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            •  Well, Well, Well!! (none)
              here we are again with a SO CALLED liberal taking his frustration out on totally the wrong person. looks and smells like clownservative behavior to me.. heh heh.. thus I'm totally not shocked with your attack.

              but at least it appears you're ready to admit that when it comes to "sucking the dicks" of the corporate masters, democratic polticians are just as adept and eager.. agreed? if I can get just one so called liberal here or anywhere to admit that fact, we may be getting somewhere.

              no apology offered for the Uncle Tom bit; if it's good enough for the "liberal" Harry Belafonte it's good enough for me.

              •  Collin Powell (none)
                is a Republican if that's who you were talking about. I agree that Democrats are often on the take just like Republicans.  I just happen to prefer politicians on the take from Unions and Civil Rights Lawyers than from Weapons contractors and oil companies. That way we get high paying jobs and freedom instead of War and global warming.
      •  Hate the title ... (3.66)
        loved the comment.

        It fits in nicely with my Othello analogy. The military hero felled by his ambitions.

        "You don't lead by pointing and telling people some place to go. You lead by going to that place and making a case." - Ken Kesey

        by Glinda on Sun Jul 10, 2005 at 03:53:17 PM PDT

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    •  Right on (4.00)
      Your comments about Powell are spot on. During the well orchestrated run up to the Iraq war he could have taken the wind out of Bushco's sails by refusing to participate and resigning as SecState. But it was too much for Powell. He proved to be nothing more than Bush's poodle and apologist to the world.

      I'll never again respect anything that guy has to say.

      Democracy was getting old anyway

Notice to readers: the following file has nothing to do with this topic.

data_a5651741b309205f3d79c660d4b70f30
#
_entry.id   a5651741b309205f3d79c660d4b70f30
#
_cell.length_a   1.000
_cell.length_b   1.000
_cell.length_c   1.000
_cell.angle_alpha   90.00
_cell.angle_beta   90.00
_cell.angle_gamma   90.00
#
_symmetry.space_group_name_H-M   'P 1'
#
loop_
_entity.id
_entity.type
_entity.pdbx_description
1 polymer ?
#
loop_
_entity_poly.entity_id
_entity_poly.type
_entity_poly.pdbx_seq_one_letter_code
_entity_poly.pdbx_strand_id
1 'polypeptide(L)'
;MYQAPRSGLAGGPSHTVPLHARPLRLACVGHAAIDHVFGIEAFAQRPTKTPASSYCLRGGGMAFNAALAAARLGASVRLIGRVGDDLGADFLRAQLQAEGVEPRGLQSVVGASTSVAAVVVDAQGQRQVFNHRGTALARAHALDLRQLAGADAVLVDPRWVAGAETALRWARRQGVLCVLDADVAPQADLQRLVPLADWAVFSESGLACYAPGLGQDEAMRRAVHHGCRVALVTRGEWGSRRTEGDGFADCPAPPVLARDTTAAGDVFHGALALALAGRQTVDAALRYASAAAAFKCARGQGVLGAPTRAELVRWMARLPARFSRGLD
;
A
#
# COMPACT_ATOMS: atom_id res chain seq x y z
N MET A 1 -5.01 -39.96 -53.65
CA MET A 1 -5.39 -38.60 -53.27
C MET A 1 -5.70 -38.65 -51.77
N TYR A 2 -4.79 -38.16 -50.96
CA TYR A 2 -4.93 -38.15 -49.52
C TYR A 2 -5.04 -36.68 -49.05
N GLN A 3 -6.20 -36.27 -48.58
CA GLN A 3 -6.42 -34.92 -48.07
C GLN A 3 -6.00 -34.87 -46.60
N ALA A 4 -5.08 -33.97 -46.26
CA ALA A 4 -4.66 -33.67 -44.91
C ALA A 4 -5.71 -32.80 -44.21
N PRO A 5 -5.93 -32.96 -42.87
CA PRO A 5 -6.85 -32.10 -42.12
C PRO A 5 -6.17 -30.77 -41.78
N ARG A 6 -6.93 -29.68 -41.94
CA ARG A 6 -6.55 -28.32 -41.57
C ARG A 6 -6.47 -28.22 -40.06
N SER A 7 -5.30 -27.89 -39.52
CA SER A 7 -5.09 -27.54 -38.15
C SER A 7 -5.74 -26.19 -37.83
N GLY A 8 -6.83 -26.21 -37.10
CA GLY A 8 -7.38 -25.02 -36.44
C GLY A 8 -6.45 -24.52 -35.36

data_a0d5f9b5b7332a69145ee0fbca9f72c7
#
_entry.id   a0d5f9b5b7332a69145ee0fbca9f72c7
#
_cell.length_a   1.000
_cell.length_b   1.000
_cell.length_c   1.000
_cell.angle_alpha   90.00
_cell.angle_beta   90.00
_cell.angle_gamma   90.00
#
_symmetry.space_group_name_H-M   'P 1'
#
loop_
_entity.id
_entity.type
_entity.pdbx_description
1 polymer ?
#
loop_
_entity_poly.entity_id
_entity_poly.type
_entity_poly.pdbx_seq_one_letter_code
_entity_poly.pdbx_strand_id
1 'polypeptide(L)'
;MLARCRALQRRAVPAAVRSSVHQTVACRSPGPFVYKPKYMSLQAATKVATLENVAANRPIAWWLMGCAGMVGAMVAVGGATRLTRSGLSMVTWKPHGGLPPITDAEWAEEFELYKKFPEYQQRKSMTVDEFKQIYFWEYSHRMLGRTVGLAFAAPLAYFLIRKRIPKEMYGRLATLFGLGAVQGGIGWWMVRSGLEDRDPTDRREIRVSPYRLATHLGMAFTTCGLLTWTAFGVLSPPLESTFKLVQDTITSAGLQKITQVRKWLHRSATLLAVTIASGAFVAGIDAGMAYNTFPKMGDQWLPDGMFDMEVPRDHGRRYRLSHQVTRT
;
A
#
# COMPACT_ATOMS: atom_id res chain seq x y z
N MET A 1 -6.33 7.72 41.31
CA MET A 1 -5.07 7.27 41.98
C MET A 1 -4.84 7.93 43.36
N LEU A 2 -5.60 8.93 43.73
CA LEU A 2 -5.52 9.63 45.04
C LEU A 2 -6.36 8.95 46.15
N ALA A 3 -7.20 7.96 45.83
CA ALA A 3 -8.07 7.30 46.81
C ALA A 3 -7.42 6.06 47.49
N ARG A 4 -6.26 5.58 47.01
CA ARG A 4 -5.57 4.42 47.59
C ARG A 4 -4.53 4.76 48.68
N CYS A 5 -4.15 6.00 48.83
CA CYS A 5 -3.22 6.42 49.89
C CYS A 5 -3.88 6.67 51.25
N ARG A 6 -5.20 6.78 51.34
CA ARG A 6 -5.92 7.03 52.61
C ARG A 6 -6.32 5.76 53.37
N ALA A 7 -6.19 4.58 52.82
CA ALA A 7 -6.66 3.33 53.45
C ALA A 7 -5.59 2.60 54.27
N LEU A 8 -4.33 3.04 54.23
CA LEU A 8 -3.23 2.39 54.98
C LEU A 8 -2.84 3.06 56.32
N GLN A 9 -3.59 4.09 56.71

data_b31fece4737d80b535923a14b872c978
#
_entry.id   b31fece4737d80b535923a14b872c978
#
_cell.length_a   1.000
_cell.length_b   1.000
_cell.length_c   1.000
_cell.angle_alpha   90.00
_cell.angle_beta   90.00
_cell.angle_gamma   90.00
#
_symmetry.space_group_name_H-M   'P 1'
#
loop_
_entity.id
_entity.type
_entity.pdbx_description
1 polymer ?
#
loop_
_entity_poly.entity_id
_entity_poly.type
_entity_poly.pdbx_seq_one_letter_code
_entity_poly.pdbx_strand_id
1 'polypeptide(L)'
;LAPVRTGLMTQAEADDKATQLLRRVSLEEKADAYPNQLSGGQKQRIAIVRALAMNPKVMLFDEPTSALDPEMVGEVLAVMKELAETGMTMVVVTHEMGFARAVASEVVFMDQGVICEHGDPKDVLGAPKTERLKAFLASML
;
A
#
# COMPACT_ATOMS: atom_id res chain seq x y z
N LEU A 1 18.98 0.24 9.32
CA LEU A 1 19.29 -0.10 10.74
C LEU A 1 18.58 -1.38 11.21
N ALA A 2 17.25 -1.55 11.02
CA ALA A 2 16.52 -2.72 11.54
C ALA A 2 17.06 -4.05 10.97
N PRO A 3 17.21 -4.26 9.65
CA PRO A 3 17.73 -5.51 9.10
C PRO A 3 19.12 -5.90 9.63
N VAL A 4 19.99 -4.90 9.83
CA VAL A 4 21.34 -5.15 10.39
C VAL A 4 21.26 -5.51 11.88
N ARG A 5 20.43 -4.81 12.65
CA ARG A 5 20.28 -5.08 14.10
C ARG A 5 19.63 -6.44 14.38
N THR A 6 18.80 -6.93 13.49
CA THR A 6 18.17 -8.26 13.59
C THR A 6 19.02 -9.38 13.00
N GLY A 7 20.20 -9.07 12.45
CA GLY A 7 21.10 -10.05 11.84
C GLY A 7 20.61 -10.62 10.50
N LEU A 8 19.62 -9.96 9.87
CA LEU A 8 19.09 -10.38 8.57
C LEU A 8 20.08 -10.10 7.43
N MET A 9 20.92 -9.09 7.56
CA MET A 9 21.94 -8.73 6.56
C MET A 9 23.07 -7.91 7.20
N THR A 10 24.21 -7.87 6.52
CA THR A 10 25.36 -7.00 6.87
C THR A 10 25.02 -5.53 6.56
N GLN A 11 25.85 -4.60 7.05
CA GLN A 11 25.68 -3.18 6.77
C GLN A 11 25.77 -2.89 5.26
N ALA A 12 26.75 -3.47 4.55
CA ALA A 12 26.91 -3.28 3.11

by Agent of Fortune on Sun Jul 10, 2005 at 10:56:56 AM PDT

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    •  Colin Powell (4.00)
      "He went and lied to us and to the United Nations -- and he continues to lie to this day."

      Any respect I had left for Colin Powell was lost when he appeared on The Daily Show. He took the same line as Bush and Blair at their joint press conference. He's a liar just like the rest of them.

      Daily Show Transcript

      Stewart: The Downing Street memo this, uh...

      Powell: The Downing Street memo. What did he do at the time the Downing Street memo was being written and presented to Prime Minister Blair? President Bush and I and my other colleagues were in discussions about how to take it to the UN in Sepetember of that year. And so we took the problem to the UN, because the UN, the international community was the offended party. Their resolutions that were not being obeyed over a 12-year period. So there were differences of opinion within the administration as to how long one should wait, what should be the events that say this is enough, we can't take any more. War could have been avoided if the international community, I think, had held firm with Saddam Hussein and insisted that he meet the requirements of that first UN resolution. Give a full, fair and honest disclosure...

      Stewart: And you felt that having the inspectors in there didn't meet the...

      Powell: We didn't think it was meeting the test. And ultimately the president decided, "We are about to lose this....because we'll go through another year, another resolution, the UN will go away for the summer and come back in the fall, the problem will still be there, Saddam Hussein will be free of sanctions."

      Stewart: And you felt that the urgency was so great -

      Powell: Everything we were being told by the intelligence community -

      Stewart: Right.